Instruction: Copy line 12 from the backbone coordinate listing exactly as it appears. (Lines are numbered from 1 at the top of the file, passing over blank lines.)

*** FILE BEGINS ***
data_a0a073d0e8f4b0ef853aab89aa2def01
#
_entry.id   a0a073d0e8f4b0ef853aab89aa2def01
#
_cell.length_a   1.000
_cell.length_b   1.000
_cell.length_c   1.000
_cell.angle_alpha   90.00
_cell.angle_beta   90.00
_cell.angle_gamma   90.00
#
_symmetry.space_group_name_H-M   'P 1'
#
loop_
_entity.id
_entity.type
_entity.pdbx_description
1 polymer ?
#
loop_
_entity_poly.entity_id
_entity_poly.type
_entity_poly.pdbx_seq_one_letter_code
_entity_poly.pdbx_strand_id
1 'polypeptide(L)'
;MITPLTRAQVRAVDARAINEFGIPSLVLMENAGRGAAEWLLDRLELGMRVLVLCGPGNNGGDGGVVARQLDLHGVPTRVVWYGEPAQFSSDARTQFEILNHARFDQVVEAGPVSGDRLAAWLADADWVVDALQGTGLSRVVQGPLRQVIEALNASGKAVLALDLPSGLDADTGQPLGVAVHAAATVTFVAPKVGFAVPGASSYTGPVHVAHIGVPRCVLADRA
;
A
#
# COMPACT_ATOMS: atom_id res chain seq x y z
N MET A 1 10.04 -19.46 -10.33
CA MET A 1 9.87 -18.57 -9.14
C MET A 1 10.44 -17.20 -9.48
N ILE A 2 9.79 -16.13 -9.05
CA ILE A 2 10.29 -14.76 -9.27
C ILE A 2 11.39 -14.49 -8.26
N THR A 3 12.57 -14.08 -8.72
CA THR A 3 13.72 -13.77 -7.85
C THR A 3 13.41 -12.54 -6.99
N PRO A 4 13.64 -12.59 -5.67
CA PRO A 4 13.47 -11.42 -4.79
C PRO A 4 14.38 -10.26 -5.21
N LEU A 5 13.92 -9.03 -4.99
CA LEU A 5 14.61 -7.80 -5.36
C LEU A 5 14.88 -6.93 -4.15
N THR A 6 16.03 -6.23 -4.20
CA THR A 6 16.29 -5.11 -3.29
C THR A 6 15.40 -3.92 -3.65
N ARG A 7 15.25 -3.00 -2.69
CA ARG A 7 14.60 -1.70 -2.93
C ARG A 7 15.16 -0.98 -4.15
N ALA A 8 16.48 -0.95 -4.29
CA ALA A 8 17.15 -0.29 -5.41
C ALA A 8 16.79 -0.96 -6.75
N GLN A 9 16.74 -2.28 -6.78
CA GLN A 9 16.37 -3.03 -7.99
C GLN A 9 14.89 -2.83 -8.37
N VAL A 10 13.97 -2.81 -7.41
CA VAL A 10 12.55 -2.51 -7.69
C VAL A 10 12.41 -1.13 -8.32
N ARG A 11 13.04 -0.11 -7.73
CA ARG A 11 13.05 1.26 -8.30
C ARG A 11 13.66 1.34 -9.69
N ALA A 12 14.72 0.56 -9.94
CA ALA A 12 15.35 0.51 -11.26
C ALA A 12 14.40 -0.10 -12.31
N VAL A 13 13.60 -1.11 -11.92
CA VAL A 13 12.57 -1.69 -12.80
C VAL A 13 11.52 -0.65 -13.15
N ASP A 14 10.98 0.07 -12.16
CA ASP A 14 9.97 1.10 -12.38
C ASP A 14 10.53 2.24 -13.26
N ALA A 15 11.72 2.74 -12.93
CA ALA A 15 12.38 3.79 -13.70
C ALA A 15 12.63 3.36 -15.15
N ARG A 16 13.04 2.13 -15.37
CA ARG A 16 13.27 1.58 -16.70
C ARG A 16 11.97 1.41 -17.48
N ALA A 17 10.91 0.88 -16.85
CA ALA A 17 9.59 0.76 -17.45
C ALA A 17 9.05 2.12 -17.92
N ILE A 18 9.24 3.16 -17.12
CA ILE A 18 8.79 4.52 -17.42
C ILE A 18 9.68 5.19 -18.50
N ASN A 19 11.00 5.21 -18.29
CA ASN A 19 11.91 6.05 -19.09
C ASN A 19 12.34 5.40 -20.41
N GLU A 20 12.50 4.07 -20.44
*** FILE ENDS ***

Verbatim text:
_symmetry.space_group_name_H-M   'P 1'